Dodo prepares for life in a post-ISP era

ISP eyes future as household services business

The Australian Internet service provider (ISP) market has continued to go through a process of consolidation. Figures released by the Australian Bureau of Statistics in October 2012 revealed that the number of 'medium'-sized ISPs — those with 1000-10,000 customers — dropped 25 per cent in the space of a year. ISPs with more than 100,000 customers dropped from 10 to eight in the same period.

From the point of view Larry Kestelman, that ISP market consolidation is not something to be fearful of — at least for the company he sits at the helm of, Dodo. Dodo's CEO says his company has been "very much the winner of the consolidation in the market".

"We're an organic growth business, and the less brands that there are out there on the frontline, I think Dodo benefits out of the lessened competition without a doubt," Kestelman says.

"We're a frontline brand, and the less brands and brand noise out there, it's a plus for us."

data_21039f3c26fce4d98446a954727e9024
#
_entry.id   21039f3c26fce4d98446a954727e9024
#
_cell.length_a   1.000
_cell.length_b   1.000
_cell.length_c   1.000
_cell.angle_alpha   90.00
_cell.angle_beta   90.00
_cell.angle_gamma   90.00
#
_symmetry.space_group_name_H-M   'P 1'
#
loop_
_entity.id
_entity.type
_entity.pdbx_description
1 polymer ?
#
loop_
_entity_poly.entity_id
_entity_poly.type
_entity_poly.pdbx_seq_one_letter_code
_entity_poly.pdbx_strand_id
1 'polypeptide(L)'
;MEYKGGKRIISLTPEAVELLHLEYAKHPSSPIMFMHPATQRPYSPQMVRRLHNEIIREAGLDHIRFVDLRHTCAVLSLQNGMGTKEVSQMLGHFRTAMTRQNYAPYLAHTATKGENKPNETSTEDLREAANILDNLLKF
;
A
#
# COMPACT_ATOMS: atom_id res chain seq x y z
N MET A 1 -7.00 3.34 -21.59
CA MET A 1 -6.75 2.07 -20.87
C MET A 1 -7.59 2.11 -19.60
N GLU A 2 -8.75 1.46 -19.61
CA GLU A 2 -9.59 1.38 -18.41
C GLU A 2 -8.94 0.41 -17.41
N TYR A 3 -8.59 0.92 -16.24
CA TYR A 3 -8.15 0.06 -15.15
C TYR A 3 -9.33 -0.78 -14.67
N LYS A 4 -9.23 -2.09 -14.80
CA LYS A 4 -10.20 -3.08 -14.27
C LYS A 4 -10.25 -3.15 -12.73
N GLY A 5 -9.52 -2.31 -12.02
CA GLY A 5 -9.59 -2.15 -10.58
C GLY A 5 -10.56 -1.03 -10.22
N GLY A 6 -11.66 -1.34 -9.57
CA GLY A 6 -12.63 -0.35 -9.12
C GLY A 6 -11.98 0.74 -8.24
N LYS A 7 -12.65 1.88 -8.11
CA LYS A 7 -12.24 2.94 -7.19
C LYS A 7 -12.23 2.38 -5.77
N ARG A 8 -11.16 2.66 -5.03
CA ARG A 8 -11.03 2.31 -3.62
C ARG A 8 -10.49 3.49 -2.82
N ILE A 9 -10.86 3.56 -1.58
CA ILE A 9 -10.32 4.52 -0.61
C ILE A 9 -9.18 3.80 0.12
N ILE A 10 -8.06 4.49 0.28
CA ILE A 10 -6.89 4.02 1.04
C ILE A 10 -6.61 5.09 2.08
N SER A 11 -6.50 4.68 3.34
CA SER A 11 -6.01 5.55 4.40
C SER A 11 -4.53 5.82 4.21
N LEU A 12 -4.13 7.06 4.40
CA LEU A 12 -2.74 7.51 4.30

Dodo has experienced "significant growth" over the last two years, Kestelman says — just don't describe the company as an ISP.

"I don't like the term anymore," he says. He doesn't like to describe Dodo as a telco, either: "We're a customer service business."

"We've diversified," he explains "We're not a one-product shop, which a lot of the people that have either disappeared or have been acquired [were]."

This diversification began with Dodo offering household electricity, then, in, 2012, household gas supply, and more recently the company has begun selling car and home and contents insurance. Power and gas are "absolutely" part of Dodo's core business Kestelman says.

"The way we look at ourselves, we don't actually look at ourselves as an ISP or a telco, we're almost an enormous big buying group," he says.

"We have a large number of customers, and we can on their behalf go and get a good deals on other products that we feel are relevant. Then it's our job to support the customer."

"Without a doubt" the company will look to expand its household service offerings, the CEO adds.

"My team is pretty well stretched with dealing with the ones I've got," he says, but he sees potential in expanding to financial services, including perhaps mortgages.

"We're a service business, so people will call us for convenience, for trust. We have a brand, we have these systems and processes, and from a differentiation point of view, if you want to deal with one brand for all of your household needs, well we're the people."

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